A city encircled by air pollution
In 2014 the WHO released a report on air quality that shocked India. Used to seeing Beijing as the city with the most air pollution in the world, India was unprepared for figures that showed that now India led on this toxic table, especially on measures of particulate matter which are smaller than 2.5 microns (PM 2.5). These tiny particles, less than a hundredth of a width of a human hair, are especially dangerous to lungs, and can also be carcinogenic.
According to the WHO database the four cities with the highest concentration of PM2.5 were all Indian (Delhi, Patna, Gwalior and Raipur). The Indian government reacted by questioning the methodology of the report and setting up its own Air Quality Index monitors.
Nevertheless it was hard to dispute that air quality had worsened in Delhi. A series of reports from 1997 to 2015 had pointed to everything from rising asthma levels to heart diseases, with one study finding that more than 40% of the schoolchildren in a 16,000 sample size had lung problems. This year has been particularly difficult. A weak monsoon has meant that dust particles have not been tamped down, raising PM2.5 levels.
Furthermore, as farmers in the Punjab and Haryana region bordering Delhi have burnt the residue of crops in their fields to prepare them for the next season, the smoke has added to Delhi’s woes.
All of this means that Delhi was ill-prepared for the firecrackers of Diwali. Dr Gufran Beig, the project director of Indian government’s system of air quality and weather forecasting and research, better known by the acronym of SAFAR, stated that air quality in Delhi before Diwali was the worst that it had been in five years.
The Diwali spike
Diwali, the festival of light, is celebrated with great fervour, especially in North India. It often segues into a series of other festivals held around the same time, but is marked by the lighting of earthen lamps, or diyas, around houses and setting off firecrackers.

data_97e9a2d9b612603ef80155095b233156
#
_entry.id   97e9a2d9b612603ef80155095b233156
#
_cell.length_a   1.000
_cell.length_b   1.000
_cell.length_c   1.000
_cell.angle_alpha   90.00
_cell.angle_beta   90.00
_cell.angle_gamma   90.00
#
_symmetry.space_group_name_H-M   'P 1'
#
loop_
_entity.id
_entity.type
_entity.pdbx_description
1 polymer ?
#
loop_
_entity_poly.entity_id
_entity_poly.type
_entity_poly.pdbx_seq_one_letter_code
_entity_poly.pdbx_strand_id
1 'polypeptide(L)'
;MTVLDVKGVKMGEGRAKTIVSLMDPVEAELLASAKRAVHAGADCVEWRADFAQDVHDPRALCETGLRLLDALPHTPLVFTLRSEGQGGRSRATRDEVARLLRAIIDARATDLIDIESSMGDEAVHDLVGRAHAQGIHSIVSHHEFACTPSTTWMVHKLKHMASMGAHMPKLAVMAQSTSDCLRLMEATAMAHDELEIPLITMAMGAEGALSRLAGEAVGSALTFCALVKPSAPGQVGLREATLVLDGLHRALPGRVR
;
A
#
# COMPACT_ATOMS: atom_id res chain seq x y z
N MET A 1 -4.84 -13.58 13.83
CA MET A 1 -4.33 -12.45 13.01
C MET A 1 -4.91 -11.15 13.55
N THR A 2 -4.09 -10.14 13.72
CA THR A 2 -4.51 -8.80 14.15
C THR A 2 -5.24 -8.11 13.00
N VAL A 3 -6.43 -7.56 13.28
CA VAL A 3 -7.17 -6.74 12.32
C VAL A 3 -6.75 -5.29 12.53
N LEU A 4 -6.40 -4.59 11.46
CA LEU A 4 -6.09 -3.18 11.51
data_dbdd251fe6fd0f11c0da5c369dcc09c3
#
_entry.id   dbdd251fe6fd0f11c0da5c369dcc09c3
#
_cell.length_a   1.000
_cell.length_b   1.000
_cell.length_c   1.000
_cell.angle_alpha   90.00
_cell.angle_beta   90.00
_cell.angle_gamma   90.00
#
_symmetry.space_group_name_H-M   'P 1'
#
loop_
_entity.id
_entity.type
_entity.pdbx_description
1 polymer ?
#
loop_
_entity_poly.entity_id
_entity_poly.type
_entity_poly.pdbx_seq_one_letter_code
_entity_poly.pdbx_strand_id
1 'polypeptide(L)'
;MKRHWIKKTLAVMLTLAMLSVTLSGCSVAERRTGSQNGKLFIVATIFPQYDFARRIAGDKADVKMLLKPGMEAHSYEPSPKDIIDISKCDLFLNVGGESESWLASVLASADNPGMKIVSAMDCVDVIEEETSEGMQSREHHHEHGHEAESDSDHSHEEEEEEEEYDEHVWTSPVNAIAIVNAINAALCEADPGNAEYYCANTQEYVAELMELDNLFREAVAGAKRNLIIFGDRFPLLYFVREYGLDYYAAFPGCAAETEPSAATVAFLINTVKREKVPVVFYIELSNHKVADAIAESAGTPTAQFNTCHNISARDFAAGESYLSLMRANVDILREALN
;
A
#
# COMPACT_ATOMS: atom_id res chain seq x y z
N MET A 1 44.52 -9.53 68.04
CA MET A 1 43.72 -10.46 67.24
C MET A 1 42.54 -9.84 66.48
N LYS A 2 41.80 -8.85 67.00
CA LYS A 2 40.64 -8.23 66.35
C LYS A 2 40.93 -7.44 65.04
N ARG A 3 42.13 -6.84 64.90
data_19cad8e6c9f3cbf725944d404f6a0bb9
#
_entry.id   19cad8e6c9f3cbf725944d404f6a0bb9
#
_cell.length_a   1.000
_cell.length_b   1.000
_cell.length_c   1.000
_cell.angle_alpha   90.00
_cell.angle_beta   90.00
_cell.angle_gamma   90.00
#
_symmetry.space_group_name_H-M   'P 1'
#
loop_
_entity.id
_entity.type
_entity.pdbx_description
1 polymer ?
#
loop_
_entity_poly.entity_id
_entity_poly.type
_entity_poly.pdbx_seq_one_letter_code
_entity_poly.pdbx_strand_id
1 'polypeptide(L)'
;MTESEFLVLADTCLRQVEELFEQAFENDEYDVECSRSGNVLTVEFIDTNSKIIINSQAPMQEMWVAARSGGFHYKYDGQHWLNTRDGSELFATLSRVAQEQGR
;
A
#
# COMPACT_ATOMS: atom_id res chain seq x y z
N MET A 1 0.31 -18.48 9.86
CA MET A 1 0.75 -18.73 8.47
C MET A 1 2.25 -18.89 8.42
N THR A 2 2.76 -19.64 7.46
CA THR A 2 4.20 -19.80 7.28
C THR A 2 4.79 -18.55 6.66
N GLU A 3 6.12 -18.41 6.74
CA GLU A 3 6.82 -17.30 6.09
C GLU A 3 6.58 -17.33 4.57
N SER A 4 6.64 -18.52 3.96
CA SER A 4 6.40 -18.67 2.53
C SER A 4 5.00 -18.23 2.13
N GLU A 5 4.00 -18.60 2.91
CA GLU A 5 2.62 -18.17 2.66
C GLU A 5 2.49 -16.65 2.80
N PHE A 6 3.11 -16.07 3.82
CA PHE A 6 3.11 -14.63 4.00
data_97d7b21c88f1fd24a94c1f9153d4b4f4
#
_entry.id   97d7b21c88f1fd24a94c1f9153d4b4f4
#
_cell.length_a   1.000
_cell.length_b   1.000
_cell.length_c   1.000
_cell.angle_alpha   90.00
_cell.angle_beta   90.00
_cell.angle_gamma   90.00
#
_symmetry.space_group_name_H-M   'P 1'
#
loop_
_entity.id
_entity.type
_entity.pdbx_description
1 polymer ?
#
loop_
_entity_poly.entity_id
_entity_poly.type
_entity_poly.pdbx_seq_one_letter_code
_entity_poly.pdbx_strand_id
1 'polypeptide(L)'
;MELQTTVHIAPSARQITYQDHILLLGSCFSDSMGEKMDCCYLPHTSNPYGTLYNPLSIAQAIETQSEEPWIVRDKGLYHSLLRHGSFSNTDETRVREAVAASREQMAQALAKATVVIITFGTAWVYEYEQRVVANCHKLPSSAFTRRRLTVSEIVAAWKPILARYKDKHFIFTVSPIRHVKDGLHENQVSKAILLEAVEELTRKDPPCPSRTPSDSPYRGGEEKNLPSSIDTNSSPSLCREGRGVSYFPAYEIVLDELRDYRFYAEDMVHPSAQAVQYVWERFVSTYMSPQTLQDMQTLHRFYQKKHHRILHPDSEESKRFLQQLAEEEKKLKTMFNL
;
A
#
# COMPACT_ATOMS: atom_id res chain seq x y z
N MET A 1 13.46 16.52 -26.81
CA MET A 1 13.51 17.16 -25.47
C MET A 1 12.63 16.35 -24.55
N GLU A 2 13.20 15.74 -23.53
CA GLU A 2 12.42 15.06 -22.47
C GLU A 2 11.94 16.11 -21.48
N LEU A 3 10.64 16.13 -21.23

As firecrackers have proliferated in the last few decades they have also come under increasing scrutiny for the damage they do – everything from factories employing under-age children to handle explosives to the impact on air pollution. Studies have revealed the empirical evidence that supports the common sense notion that exploding firecrackers will raise pollution levels. Exploding firecrackers on Diwali rather than leading to prosperity, is much more likely to lead to respiratory problems.
In Delhi, at noon before Diwali the PM2.5 levels were already above the 60 micron per cubic metre limit that India prescribes (the WHO limit is 25 microns per cubic metre). As the day wore on, and the evening set in, the firecrackers were released, and the smoke and haze grew.
The Delhi Pollution Control Committee does real-time monitoring of air quality in six locations, of which only four show PM2.5 levels, Anand Vihar, Mandir Marg, Punjabi Bagh and R.K. Puram. Of these, the Punjabi Bagh area is the most densely populated, with more than 800,000 registered residents. At around 100 microns per cubic metre during the day, the PM 2.5 levels spiked quickly to 300 microns per cubic metre between 7 and 8 pm; after 9:30 pm they jumped again, to over 560 microns per cubic metre by 10 pm. Then late after midnight, they touched 853 microns, or 34 times the WHO limit, and 14 times the Indian one. R.K. Puram areas, in the meanwhile, had shown peak PM2.5 levels nearer 10 pm, but those had been even higher, at 985 microns per cubic metre.
While the pollution levels have settled down since then, with the PM2.5 levels returning to about 100 microns per cubic metre, the Diwali spike shows how fireworks and pollution are destroying a beautiful festival in Delhi, leaving its young and old increasingly vulnerable to disease. As a consequence, many who can, flee Delhi during Diwali, hoping to breathe easier far away from their homes.